Formed by two of the most influential amp designers in the country, Blackstar Amplification has been working for a long time to launch its products and we've been straining at the leash to get our hands on its hand-wired Artisan A30 combo. Well, here it is...
Designed in Northampton and made in Korea, the Blackstar Artisan benefits from the considerable knowledge of Ian Robinson and Bruce Keir, who in a previous incarnation were responsible for some of the best amps and pedals to come out of Bletchley in recent years.
The amp has the same sort of build quality we've become used to seeing from some of the top names in boutique amp construction. The joinery standard is clean and neat, with a nice consistency to the large radius dovetailed corners.
Look closer at that rich ruby red vinyl covering and try to find the cuts on the corners; there aren't any, just a couple of small triangular infill pieces on the tight inside corners surrounding the control panel.
Apart from that, the vinyl is applied so well it looks almost as if it's been sprayed on. The electronics live inside the cleanest chrome-plated chassis we've ever seen. It's tough, heavy-gauge steel and it needs to be because the transformers are substantial - in fact, considerably larger than those used on some manufacturers' 100-watt models.
The rest of the electrical components live on a long turret board that runs almost the full length of the chassis. Turret board construction is typical of many early British amps; you start with a long strip of insulating material, such as Paxolin or GRP, and drill holes in it along both edges.
Into these holes you hammer the turrets - small nickel silver posts about 10mm high. The components are attached to the turrets, with link wires between to make up whatever circuit you need. It's relatively easy to service and, if done properly, very robust.
The standard of wiring is exceptionally high - the turret board itself is fixed to the chassis with metal stand-off bolts, all the components have two or more turns around each turret post, and all the wires are properly laced together and pushed into the chassis corners in order to minimise mains hum.
It's also worth pointing out that the soldering is remarkably consistent; not including the valves there are about 70 resistors and capacitors on the A30's turret board, which means a total of around 250 solder joints, and every single one is perfect with the last just as good as the first.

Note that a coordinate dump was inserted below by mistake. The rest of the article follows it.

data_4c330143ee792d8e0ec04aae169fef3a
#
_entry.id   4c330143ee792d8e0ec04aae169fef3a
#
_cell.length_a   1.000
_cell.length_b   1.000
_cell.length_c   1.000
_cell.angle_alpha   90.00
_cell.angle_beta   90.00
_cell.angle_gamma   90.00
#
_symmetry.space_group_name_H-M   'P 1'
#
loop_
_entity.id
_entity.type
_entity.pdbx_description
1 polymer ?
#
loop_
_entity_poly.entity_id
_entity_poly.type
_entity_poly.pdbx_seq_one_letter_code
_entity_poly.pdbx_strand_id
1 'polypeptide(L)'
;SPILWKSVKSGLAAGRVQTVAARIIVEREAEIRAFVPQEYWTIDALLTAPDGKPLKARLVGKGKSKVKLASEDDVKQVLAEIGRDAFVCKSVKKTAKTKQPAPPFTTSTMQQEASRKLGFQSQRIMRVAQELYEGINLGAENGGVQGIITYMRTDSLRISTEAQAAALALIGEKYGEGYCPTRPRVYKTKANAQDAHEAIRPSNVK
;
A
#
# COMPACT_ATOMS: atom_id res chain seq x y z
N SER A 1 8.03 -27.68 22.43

Designed primarily to appeal to purists, the amp has a relatively straightforward control layout with a few boutique twists. Also, the dual input arrangement means you can link both channels together using a short patch lead, adding a lot of flexibility from a deceptively simple layout.
Given the spec and build quality, tonal expectations are high and we aren't disappointed. Tested with a standard Fender Strat and a PRS McCarty, the A30's complex preamps delivered an extraordinary flexibility.
The bass control on Channel 1 makes it a snap to dial in any tone from practically any guitar - distinctive bell-like cleans, fat jazz growl or a biting twang that's perfect for country picking.
Channel 2 is easier to get a handle on: push up the gain and volume, select American or Brit sauce and let rip - it's a phenomenal medium gain lead tone that any blues-rocker will love.
Used in single-ended Class A, the amp warms up and overdrives much easier at a lower volume, with a softer and more rounded quality when pushed hard. Noise is practically non-existent - there's the tiniest bit of hiss from the high gain channel, but that's really it.
The A30 represents a stunning debut by Blackstar into the world of high-end guitar amplification. Designed to appeal to purists and best suited to vintage blues, rock, country or pop sounds if used on their own, there's a lot of tonal flexibility from this amp, and the quality of that tone is simply outstanding.
However, you need to run it quite loud to get it, so those looking to use the amp at home would be best advised to pick one or more pedals from Blackstar's superb new range to add low-level drive.
Value for money needs to be considered carefully here. On the face of it the amp is relatively expensive, until you weigh it up against the proper competition.
We're talking top-drawer build quality and tone, which you'd have to go to the likes of Carr, Divided By 13, Victoria or THD to match, and compared with this kind of exotica the Artisan starts looking almost too good to be true.
Don't think that just because the A30 isn't made in a Californian vineyard or Texan bayou that it isn't up there with the best. It is frankly staggering in terms of quality and sonic range.
If you're looking for a boutique hand-wired amp, the new name to start asking for is Blackstar. You won't be disappointed - we guarantee it!